A Happily Uneventful Ride

Saturday’s 45 mile ride through Almaden Valley was possibly the most uneventful I’ve had in two (1.5?) seasons. No flats, no blowouts, no crashes, no yelling. It was great! In fact, when I got to the end with nothing more than a set of locked up muscles in the left leg to complain about, I just about danced a jig. And then I remembered the cramped leg muscles. But still, woohoo! Let’s all drink one to continuing that trend.

Now that you’ve all had…well, maybe one drink…let’s walk through the ride. Per usual, the morning started off somewhere above freezing and below comfortable. I left my windbreaker and earwarmers on the couch at home (I suck), and ended up borrowing a hat and vest to add another set of layers. Our team rolled onto Alamaden Expressway and got some pacelining practice in on the lovely wide bike lane there. Coach Devan made a point to set the goal pace for the team up front, and I was much more comfortable keeping up, despite a still-lingering, fairly nasty cough/head cold. We broke up for the first climb on McKean, which thankfully I’d done a couple times before and knew what to expect. Back to the hot paceline action for a few miles, another climb, and we rolled into Rest Stop 1 barely winded. Except for Charles (not my Charles mind you), who had to be sagged to stop 1 due to a faulty chain that couldn’t be repaired on the road.

I convinced myself to eat something, knowing that I had skipped breakfast (can you see where this is heading yet?), and kicked Mike Z. and Hilton around a bit (yay SAG!) before heading back out. We picked Coach Matt and Charles up on the way out, and set a nice pace back out on the road. At some point the sun started to peek out, and Leigh Ann and I rejoiced…just as we rolled into a long stretch of shade. Sigh…we just can’t win. The ride was great for awhile. Wind was minimal, the sun was out (eventually we did come out of the shadows), and traffic was almost non-existant. And then we hit the “last big climb” for the day.

I could feel my calf muscle seizing almost as soon as we started climbing. I changed my stroke to take it easy on the left leg pull-up to compensate, sacrificing some power in exchange for a non-hardlocked muscle. The tradeoff worked, and I made the top without stopping, but had to spend a good 5 minutes stretching that leg out once I hit the summit. We headed down the backside of the hill, just in time to see Charles wipe out on the descent. I’m not sure what happened exactly (gravel is my guess), but that was definitely the worst road rash I’d seen in person. Leigh Ann and I rode ahead to tell the rest of the team to summon SAG, while the coaches did damage assessment. We all met back up at Rest Stop 2 to recharge, and I was shocked to see Charles ride in with the coaches. Man, he’s got some grit to keep going after that fall! Cheers to you too! (Are we all on drink number two now?)

The second rest stop was awesome. For one, Lisa brought coffee. At mile 27ish of a cold arse ride, coffee is freakin’ great. On top of that, a bunch of TNT participants/coaches/etc from last season were working the second rest stop! It was fun to see everyone again and chat about being back on the bike after so long. Patty took pictures (see below), and I yelled at Coach Keith about hills, just for old times’ sake. If the weather had been warmer, it could have been summer season all over again!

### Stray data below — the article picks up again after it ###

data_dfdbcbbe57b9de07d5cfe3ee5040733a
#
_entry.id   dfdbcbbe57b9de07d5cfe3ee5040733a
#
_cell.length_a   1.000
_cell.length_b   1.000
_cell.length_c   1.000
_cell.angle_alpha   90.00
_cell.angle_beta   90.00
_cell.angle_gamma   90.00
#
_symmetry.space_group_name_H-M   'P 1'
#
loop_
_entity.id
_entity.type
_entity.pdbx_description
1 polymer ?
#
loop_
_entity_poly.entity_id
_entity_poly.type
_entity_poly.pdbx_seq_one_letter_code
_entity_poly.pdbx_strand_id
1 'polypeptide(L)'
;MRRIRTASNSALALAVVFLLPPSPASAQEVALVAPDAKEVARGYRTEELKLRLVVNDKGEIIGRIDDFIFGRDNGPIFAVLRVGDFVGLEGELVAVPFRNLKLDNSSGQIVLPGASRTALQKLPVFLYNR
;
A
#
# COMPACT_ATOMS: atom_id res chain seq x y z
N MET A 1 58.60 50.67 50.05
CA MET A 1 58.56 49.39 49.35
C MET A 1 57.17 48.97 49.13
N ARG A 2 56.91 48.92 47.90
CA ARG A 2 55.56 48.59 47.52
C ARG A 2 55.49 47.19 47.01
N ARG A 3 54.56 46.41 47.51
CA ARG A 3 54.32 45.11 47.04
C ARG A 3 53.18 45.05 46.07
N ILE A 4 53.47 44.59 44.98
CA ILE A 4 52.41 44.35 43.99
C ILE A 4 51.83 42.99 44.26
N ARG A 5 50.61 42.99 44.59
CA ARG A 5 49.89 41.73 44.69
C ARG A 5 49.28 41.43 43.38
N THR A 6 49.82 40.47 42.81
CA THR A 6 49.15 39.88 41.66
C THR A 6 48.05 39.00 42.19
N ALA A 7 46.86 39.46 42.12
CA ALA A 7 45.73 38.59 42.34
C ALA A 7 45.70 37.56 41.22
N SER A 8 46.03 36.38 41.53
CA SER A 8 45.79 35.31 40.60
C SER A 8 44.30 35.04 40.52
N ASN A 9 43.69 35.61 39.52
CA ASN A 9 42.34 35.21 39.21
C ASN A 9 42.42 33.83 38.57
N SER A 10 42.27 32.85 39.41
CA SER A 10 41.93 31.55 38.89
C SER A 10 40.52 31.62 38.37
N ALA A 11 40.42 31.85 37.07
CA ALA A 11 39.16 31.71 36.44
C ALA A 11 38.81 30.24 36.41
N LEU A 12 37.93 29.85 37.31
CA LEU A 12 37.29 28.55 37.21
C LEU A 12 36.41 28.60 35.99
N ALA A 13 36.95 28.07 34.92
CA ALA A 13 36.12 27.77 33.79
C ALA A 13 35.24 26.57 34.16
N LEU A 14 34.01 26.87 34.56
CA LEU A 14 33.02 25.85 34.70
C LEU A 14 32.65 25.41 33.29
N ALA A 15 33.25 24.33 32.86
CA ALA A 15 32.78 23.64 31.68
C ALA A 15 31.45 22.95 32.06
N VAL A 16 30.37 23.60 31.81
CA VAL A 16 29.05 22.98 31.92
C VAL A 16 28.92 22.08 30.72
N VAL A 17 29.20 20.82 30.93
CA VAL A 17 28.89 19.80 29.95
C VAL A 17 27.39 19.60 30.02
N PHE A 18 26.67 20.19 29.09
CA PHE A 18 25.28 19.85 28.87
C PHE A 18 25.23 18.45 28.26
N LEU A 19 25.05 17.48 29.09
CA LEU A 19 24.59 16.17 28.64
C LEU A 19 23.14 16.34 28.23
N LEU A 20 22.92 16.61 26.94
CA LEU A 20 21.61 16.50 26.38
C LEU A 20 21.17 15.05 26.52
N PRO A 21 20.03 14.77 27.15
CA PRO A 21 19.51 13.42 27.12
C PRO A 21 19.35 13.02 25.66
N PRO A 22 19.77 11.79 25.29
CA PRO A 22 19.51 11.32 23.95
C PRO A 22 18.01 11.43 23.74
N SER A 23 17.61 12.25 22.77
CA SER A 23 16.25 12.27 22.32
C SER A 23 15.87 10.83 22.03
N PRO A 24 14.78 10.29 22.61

Here’s me, rocking Coach Don’s vest and the new blue tires:

Coach Keith and I Reunited:

After all that eating and drinking and reuniting, it was time to roll out again. Unfortunately, my left leg resembled something only slightly softer than solid rock, and no amount of stretching seemed to help. So, rather than slow down the rest of the team, Leigh Ann and I decided to hang back and finish the last 15 miles at our own pace. And it’s a good thing we did! Two water stops, one food stop, and a whole lotta headwind later, we did finish the ride…but it was a struggle to get there! My left leg was basically deadweight by mile 35, and I had a severe cramp in my right thigh (likely from overcompensating) by mile 38. But finish we did! (Many thanks to Leigh Ann for letting me ride her rear tire for the last 10 miles or so!)

At my ride debriefing afterwards, Coach Devan mentioned afterward that the cramping could very likely be due to dehydration. Despite the fact that I’d put away a good two bottles of water over the course of the ride, my body was still fighting off that cold and most of the fluid was probably being eaten up by that. Apparently, the hydration fight was not one that I could win – and my poor eating habits to date likely helped even less. Oh well, for all the cramping drama…it was one darn successful ride!

MotionBased Data: Almaden Valley Ride

Total Time (h:m:s) 4:40:33 6:31 pace
Moving Time (h:m:s) 3:22:08 4:41 pace
Distance (mi ) 43.02
Moving Speed (mph) 12.8 avg. 30.2 max.
Elevation Gain (ft) +2,742/ -2,727

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What do we have here?

An often sarcastic, occasionally humorous journal of my training adventures in preparation for the Livestrong century ride. I took up cycling back in '07 in hopes of meeting new people, and, with the help of Team in Training, making my small positive difference in the world -- and haven't stopped spinning since. Follow along as my Trek road bike and I try and hash out our differences, hopefully with me upright and in the saddle.

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